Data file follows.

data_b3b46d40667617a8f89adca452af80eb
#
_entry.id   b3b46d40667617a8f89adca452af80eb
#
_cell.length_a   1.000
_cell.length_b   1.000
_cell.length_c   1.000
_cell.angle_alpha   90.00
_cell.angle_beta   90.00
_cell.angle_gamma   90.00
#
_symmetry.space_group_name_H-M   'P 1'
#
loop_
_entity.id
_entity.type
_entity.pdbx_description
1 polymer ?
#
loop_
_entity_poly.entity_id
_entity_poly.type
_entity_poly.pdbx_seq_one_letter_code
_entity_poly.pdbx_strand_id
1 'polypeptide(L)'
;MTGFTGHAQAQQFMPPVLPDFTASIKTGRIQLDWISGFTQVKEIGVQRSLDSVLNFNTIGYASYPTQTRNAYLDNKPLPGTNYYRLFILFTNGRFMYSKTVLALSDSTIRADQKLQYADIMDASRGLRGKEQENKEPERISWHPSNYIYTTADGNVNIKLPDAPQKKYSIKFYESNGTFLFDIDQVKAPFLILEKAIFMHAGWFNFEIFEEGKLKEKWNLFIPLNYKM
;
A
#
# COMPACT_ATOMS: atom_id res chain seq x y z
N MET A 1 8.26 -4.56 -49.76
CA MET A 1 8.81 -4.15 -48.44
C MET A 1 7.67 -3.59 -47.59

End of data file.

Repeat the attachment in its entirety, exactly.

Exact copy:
data_b3b46d40667617a8f89adca452af80eb
#
_entry.id   b3b46d40667617a8f89adca452af80eb
#
_cell.length_a   1.000
_cell.length_b   1.000
_cell.length_c   1.000
_cell.angle_alpha   90.00
_cell.angle_beta   90.00
_cell.angle_gamma   90.00
#
_symmetry.space_group_name_H-M   'P 1'
#
loop_
_entity.id
_entity.type
_entity.pdbx_description
1 polymer ?
#
loop_
_entity_poly.entity_id
_entity_poly.type
_entity_poly.pdbx_seq_one_letter_code
_entity_poly.pdbx_strand_id
1 'polypeptide(L)'
;MTGFTGHAQAQQFMPPVLPDFTASIKTGRIQLDWISGFTQVKEIGVQRSLDSVLNFNTIGYASYPTQTRNAYLDNKPLPGTNYYRLFILFTNGRFMYSKTVLALSDSTIRADQKLQYADIMDASRGLRGKEQENKEPERISWHPSNYIYTTADGNVNIKLPDAPQKKYSIKFYESNGTFLFDIDQVKAPFLILEKAIFMHAGWFNFEIFEEGKLKEKWNLFIPLNYKM
;
A
#
# COMPACT_ATOMS: atom_id res chain seq x y z
N MET A 1 8.26 -4.56 -49.76
CA MET A 1 8.81 -4.15 -48.44
C MET A 1 7.67 -3.59 -47.59